Gait analysis

From Academic Kids

Gait analysis is the process of quantification and interpretation of human locomotion. Pathological gait may reflect compensations for underlying pathologies, or be responsible for causation of symptoms in itself. The study of gait analysis allows these diagnoses to be made, as well as permitting future developments in rehabilitation engineering. Aside from clinical applications, gait analysis is widely used in professional sports training to optimise and improve atheletic performance.


With the development of photography, it became possible to capture image sequences which reveal details of human and animal locomotion that are not noticeable by watching the movement with the naked eye. Edward Muybridge was a pioneer of this in the early 1900s. It was photography which first revealed the detailed sequence of the horse "gallop" gait, which is usually mis-represented in paintings made prior to this discovery, for example.

Although much early research was done using film cameras, the widespread application of gait analysis to humans with pathological conditions such as cerebral palsy, Parkinson's disease, and neuromuscular disorders, began in the 1970s with the availability of video camerasystems which could produce detailed studies of individual patients within realistic cost and time constraints. The development of treatment regimes, often involving orthopaedic surgery, based on gait analysis results, advanced significantly in the 1980s. Many leading orthopaedic hospitals worldwide now have gait labs which are routinely used in large numbers of cases, both to design treatment plans, and for follow-up monitoring.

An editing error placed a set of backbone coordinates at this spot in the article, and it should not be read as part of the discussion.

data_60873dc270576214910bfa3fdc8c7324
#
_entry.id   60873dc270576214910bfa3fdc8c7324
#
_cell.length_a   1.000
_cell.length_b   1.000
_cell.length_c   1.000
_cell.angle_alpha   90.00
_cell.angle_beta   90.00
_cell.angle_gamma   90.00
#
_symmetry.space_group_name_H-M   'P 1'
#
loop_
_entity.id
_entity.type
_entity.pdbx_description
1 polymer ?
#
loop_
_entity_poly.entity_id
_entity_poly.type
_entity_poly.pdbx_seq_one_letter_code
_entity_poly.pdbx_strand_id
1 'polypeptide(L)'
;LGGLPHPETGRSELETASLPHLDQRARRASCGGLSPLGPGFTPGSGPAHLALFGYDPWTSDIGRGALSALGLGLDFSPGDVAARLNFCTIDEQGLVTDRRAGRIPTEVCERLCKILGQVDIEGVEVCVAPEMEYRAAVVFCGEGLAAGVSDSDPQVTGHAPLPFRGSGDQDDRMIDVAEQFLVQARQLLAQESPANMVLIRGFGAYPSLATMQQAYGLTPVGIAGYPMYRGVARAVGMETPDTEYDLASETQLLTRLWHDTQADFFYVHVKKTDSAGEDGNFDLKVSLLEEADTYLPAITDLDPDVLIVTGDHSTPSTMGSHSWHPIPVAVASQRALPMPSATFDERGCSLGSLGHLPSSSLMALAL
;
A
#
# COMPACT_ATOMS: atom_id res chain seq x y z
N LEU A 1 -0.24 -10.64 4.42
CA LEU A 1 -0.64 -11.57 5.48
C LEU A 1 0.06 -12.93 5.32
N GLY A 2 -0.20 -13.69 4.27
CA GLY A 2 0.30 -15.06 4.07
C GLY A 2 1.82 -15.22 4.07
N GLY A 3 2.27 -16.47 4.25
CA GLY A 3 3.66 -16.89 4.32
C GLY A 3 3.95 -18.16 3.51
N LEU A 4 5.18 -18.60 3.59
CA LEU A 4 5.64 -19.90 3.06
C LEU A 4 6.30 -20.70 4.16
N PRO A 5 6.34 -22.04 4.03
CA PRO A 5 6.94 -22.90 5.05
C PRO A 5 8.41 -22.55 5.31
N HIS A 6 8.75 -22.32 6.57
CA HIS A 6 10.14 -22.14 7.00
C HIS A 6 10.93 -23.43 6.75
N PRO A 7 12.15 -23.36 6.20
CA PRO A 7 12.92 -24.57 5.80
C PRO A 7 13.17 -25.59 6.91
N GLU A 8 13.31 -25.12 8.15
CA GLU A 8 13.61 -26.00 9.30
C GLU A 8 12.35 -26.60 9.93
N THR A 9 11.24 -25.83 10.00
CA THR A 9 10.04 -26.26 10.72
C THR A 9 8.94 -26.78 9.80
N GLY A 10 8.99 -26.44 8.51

The forefathers of this research are Murali Kadaba, HK Ramakrishnan, and Mary Wootten. Their main papers, dealing with Euler Angles, led to the development of a marker system. This marker system is the predecessor of modern marker systems, such as the ones used in movies.

Equipment and techniques

A modern gait lab has several (five or more) video cameras placed around the walkway, which are linked to a computer. The patient has markers applied to anatomical landmark points, which are mostly palpable bony landmarks such as the iliac spines of the pelvis, the malleoli of the ankle, and the condyles of the knee. The patient walks down the walkway and the computer calculates the trajectory of each marker in three dimensions. A model is applied to compute the underlying motion of the bones. This gives a full breakdown of the motion at each joint.

In addition, most labs have floor transducers (strain gauges) which measure the force between the foot and the floor, including both magnitude and direction. Adding this to the known dynamics of each body segment, enables the solution of equations based on Newton's laws of motion and enables the computer to calculate the forces exerted by each muscle group, and the net moment about each joint at every stage of the gait cycle. Some labs also use skin electrodes to detect the activity of each leg muscle. In this way, a complete mechanical description of locomotion is obtained. Deviations from normal patterns are used to diagnose specific conditions and predict the outcome of treatment. Orthopaedic surgery remains an art as much as a science and the outcome of each case still depends on the interpretation of results and the experience of the surgeon. Options for treatment of cerebral palsy include the paralysis of spastic muscles using Botox® or the lengthening, re-attachment or detachment of particular tendons. Corrections of distorted bony anatomy are also undertaken.

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